Survivalist Kellie Nightlinger lays out seaweed to dry during a walk in early June. Nightlinger has been voted the top female survival expert in the world, and has chosen Alaska as her home for the past five years. (Photo by Alex McCarthy/Juneau Empire)

Survivalist Kellie Nightlinger lays out seaweed to dry during a walk in early June. Nightlinger has been voted the top female survival expert in the world, and has chosen Alaska as her home for the past five years. (Photo by Alex McCarthy/Juneau Empire)

‘Wild Woman’ finds home in Juneau

There’s a fine line between a plant causing a blood infection and a plant making a healthy snack, and Kellie Nightlinger knows the difference.

As she walked on a North Douglas beach in early June, she pointed out a large, leafy plant near the beach. This plant, called cow parsnip, sprouts small fibers on sunny days that can cause serious problems if they come in contact with human skin.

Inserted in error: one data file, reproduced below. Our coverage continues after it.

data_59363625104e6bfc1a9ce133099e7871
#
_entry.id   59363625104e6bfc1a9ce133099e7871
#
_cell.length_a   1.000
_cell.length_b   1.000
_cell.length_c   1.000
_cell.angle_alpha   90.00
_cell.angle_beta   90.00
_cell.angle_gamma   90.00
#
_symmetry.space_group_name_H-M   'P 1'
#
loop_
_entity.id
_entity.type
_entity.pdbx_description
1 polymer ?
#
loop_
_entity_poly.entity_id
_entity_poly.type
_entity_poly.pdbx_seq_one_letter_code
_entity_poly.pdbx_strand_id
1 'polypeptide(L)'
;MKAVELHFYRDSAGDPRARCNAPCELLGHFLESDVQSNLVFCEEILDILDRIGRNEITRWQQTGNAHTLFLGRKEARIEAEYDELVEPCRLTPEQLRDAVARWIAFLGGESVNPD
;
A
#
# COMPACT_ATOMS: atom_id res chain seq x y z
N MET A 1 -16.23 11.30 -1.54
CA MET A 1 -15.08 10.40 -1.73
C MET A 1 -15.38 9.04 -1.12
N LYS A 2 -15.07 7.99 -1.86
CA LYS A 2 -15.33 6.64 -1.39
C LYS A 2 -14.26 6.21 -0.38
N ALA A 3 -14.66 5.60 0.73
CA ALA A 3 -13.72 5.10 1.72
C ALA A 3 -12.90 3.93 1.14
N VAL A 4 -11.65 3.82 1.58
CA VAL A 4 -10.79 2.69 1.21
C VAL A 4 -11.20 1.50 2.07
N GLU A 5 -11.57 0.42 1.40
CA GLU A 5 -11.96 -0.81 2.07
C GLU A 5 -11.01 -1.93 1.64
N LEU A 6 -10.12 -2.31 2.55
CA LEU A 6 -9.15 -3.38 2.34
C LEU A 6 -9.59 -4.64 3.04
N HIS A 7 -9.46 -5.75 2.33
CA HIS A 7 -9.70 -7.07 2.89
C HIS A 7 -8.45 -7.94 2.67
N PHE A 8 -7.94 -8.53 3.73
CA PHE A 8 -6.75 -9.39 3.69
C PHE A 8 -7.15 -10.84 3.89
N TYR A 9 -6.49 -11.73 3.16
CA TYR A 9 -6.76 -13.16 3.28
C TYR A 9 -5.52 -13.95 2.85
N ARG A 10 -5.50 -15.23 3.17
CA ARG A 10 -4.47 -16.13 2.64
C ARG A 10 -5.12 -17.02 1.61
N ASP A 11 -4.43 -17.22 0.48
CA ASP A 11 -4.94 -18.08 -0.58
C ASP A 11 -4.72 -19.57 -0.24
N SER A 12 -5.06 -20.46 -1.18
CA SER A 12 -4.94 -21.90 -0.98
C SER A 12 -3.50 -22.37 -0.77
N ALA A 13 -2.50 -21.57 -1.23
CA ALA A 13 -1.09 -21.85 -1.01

These fibers make a person’s skin photosensitive to light, Nightlinger explained, often resulting in sunburn or a rash that looks like a birthmark. For some people, it can lead to open sores which can in turn lead to skin or blood infections.

“But earlier in the spring when it first comes up, it’s edible,” Nightlinger said, “so I like to steam it or sautée it, maybe with coconut oil.”

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Survivalist Kellie Nightlinger looks up at trees while walking on Juneau’s Rainforest Trail. Nightlinger has been voted the top female survival expert in the world, and has chosen Alaska as her home for the past five years. (Alex McCarthy | Juneau Empire)

Survivalist Kellie Nightlinger looks up at trees while walking on Juneau’s Rainforest Trail. Nightlinger has been voted the top female survival expert in the world, and has chosen Alaska as her home for the past five years. (Alex McCarthy | Juneau Empire)

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